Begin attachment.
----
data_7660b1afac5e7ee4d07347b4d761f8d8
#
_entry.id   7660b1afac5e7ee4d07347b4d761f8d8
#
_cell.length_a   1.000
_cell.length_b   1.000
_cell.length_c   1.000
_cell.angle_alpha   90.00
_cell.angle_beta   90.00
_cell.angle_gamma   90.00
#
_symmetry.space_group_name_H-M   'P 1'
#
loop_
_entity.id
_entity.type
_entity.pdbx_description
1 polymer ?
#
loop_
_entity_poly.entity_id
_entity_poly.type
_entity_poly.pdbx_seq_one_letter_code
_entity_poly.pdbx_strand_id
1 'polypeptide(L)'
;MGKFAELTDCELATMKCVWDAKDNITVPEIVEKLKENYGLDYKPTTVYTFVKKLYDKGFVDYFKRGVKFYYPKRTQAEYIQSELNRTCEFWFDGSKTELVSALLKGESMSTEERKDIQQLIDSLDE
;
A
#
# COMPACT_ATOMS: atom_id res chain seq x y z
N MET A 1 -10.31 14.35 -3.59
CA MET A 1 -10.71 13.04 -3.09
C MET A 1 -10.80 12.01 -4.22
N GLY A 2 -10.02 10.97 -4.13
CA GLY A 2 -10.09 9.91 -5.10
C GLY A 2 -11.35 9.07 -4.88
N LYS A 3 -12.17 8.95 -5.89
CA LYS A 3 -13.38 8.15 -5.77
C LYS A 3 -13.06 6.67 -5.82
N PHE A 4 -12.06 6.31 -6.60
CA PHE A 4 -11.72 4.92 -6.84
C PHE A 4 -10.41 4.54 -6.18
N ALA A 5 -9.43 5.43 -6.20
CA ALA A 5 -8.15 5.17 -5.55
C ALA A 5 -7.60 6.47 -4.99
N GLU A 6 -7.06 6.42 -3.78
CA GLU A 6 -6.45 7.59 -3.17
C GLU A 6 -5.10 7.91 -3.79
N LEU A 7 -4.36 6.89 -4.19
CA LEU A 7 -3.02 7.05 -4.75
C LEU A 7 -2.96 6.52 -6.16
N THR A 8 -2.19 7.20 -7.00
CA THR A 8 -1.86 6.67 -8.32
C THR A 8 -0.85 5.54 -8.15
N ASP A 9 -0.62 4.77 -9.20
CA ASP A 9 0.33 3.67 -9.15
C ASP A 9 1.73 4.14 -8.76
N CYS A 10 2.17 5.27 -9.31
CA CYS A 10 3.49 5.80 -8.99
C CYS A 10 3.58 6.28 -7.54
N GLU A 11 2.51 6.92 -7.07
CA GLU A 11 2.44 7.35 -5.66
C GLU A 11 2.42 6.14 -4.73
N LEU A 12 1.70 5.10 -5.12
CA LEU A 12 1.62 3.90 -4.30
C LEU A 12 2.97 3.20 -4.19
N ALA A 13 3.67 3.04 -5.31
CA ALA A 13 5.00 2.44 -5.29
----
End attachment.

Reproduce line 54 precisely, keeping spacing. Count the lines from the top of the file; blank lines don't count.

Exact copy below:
C THR A 8 -0.85 5.54 -8.15